What is Developmentally Appropriate Practice?

What is Developmentally Appropriate Practice?

What is developmentally appropriate practice? (Is my child learning how to read?)

Families may look for evidence of learning in really different ways than preschool teachers who have studied child development. Families can sometimes be concerned about their child’s success and achievement in school. Developmentally Appropriate Practice or DAP, may not be something families recognize as a method of teaching and learning. In this era of academic focus, we understand why families might be concerned when they are looking for skills in preschool that usually come later.

We know the way we teach reading and writing may be different from what you expected and what we did as kids. We don’t see teachers focusing on literacy in the way they expect by, say, tracing letters or memorizing sight words. We want you to know there’s no rush; you can give your child the time to enjoy what he’s learning—which is actually a lot and right on schedule—and you will be pleased to see him love reading on his own when’s he’s ready. Our most important job right now is to keep reading fun so that your child can make progress every day. That’s developmentally appropriate practice.

Research from the best universities DAP confirms:

  1. Younger children have different learning processes than older children and preschoolers are at the younger side of even the early learning spectrum.
  2. Developmentally appropriate practice is about making sure children have fun so that they will learn. Preschoolers can’t learn on demand—they learn because they want to.
  3. Teachers take play really seriously. We use play intentionally to ensure each child makes progress toward specific learning goals.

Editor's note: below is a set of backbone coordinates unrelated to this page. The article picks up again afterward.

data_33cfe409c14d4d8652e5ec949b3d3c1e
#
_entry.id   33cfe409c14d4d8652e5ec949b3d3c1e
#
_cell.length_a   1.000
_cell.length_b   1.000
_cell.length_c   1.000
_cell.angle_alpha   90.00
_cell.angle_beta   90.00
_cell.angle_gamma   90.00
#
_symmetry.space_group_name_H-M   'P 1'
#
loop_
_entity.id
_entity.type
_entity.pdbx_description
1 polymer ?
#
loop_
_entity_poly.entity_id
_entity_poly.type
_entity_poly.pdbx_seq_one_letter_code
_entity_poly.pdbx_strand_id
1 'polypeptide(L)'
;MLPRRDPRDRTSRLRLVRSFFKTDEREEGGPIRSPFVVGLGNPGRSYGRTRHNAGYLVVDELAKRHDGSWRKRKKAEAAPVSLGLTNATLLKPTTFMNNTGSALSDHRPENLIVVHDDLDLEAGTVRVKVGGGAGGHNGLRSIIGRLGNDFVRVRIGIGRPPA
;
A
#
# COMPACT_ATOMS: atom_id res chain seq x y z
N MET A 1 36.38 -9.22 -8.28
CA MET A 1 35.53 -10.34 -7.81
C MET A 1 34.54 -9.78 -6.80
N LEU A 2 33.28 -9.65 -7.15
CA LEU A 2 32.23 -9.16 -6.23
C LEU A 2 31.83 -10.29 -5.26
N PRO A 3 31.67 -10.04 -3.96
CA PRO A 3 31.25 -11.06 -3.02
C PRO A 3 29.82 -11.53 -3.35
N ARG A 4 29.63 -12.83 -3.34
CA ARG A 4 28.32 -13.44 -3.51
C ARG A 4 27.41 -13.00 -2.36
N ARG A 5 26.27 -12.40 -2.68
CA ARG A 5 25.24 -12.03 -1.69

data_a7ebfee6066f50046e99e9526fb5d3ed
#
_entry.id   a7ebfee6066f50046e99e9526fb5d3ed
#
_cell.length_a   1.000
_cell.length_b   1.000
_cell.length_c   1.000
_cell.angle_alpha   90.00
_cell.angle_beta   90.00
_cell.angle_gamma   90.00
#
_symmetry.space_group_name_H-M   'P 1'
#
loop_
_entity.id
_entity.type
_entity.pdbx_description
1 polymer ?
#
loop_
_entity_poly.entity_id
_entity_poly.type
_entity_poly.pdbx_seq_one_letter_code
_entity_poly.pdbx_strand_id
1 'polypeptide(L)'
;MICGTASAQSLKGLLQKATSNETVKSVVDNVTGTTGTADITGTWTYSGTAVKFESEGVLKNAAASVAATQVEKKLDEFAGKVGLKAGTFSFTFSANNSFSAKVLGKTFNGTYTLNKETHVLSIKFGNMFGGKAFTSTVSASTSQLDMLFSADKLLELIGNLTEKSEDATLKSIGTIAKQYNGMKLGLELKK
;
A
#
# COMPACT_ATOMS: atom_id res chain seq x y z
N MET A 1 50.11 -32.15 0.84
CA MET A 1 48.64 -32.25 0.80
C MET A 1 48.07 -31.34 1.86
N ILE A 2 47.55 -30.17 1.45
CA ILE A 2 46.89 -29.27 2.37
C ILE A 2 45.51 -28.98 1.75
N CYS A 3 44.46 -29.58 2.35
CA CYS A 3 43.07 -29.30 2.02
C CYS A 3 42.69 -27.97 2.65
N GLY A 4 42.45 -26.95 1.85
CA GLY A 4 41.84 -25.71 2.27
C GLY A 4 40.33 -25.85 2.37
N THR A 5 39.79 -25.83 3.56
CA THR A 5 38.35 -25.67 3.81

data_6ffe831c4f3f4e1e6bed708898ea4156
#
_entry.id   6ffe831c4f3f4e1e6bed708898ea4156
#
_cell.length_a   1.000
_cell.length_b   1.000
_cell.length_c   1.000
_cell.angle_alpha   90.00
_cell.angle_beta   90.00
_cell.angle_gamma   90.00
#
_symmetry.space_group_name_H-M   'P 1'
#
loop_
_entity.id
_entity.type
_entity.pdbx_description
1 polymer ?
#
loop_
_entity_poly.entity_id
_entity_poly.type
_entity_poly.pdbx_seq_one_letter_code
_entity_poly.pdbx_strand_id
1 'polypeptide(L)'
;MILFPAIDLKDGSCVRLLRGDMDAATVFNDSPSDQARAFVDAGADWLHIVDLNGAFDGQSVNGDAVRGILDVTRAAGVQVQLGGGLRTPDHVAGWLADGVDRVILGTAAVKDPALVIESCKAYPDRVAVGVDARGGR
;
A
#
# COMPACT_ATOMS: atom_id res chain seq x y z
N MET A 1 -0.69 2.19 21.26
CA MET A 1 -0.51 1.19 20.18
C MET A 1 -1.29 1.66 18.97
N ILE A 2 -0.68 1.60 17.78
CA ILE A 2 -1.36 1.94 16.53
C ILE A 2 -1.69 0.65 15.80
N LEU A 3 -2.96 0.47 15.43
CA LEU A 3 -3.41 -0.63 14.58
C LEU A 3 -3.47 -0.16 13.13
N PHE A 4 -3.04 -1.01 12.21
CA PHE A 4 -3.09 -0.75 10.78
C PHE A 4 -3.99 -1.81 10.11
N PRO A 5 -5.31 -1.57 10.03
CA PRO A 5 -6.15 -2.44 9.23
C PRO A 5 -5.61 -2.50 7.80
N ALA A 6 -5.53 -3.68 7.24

4. Teachers use documentation to show children’s progress (like drawings, photos, or notes comparing what a child did at the beginning of the year to work done later in the year).

Research actually shows that the way children learn when they are in preschool and kindergarten is simply different from the way they learn when they’re older. In terms of reading, for example, our most important job right now in preschool is to make sure preschoolers love books. We do that by:

  • reading them great stories
  • letting them choose books and subjects that they find interesting
  • making sure your child knows how to hold the book so that the print is upright and the cover is facing the front
  • reading and allowing access to books throughout the day and in every part of the room, even outside in the playground
  • and by inviting families to come in and be Mystery Readers. Imagine the magic that happens when your favorite person comes to school to share your favorite story with your favorite friends and teachers!

When your child is listening intently and understanding the content of books, she’s also making gains in her writing skills. Once she starts to write her name, she has made the connection that letters represent sounds and meaning.


“Developmentally appropriate practice, often shortened to DAP, is an approach to teaching grounded in the research on how young children develop and learn and in what is known about effective early education. Its framework is designed to promote young children’s optimal learning and development.

DAP involves teachers meeting young children where they are (by stage of development), both as individuals and as part of a group; and helping each child meet challenging and achievable learning goals.”